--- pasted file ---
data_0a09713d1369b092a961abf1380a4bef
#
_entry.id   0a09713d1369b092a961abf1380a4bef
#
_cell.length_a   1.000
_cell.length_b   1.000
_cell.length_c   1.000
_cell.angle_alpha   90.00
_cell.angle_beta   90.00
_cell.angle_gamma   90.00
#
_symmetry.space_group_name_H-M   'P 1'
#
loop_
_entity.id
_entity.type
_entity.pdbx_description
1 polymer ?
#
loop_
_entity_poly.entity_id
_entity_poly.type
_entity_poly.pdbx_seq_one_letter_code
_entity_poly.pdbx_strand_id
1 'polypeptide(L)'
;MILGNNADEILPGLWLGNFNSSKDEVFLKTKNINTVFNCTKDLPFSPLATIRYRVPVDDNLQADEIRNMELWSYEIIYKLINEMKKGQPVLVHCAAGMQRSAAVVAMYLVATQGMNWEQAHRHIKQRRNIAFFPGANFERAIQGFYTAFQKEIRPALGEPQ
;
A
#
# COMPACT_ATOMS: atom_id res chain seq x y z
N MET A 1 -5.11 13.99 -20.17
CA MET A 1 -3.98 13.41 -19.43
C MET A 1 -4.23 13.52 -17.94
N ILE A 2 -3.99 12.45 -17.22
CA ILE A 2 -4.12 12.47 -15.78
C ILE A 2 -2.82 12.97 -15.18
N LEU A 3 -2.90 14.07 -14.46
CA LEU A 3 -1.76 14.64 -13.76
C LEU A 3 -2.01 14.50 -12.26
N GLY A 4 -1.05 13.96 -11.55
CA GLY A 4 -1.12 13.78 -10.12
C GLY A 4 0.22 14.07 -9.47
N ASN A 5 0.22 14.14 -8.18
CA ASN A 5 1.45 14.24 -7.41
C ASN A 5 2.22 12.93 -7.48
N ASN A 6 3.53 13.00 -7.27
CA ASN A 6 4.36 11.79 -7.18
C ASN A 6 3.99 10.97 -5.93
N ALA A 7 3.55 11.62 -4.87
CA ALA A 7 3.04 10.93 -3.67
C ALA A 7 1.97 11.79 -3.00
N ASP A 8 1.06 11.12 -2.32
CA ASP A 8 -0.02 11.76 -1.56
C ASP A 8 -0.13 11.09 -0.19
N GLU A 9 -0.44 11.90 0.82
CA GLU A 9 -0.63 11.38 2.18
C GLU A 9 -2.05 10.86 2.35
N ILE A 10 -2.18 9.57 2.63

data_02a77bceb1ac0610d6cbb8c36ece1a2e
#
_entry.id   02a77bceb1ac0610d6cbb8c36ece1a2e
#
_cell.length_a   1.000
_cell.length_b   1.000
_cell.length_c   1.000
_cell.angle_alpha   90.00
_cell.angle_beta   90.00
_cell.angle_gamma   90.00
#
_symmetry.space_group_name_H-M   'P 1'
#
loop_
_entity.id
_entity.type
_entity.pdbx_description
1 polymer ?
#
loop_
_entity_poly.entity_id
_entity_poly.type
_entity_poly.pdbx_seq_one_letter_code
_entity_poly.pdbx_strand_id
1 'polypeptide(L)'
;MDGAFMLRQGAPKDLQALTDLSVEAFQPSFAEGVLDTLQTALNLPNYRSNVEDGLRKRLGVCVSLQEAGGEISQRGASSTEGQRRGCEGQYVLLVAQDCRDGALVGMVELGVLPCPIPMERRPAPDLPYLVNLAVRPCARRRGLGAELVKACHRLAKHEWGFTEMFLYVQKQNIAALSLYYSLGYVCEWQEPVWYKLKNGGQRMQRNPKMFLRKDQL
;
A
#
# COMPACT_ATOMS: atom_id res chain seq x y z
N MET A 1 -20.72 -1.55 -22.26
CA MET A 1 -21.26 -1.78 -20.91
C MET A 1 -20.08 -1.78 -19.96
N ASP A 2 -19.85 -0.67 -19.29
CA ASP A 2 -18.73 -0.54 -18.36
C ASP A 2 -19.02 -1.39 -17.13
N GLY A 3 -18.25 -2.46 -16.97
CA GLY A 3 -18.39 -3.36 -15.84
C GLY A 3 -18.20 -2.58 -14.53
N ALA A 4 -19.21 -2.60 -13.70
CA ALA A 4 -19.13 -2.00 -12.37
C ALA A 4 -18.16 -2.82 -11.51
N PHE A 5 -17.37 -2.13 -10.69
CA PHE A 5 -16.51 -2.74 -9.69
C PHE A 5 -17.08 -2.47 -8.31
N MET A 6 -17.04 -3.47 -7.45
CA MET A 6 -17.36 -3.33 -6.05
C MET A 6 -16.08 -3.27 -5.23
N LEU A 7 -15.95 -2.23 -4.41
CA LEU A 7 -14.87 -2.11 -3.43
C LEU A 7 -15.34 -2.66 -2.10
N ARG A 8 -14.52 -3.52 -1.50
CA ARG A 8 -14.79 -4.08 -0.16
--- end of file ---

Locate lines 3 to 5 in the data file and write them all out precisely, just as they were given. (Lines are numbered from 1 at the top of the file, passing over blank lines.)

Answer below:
_entry.id   0a09713d1369b092a961abf1380a4bef
#
_cell.length_a   1.000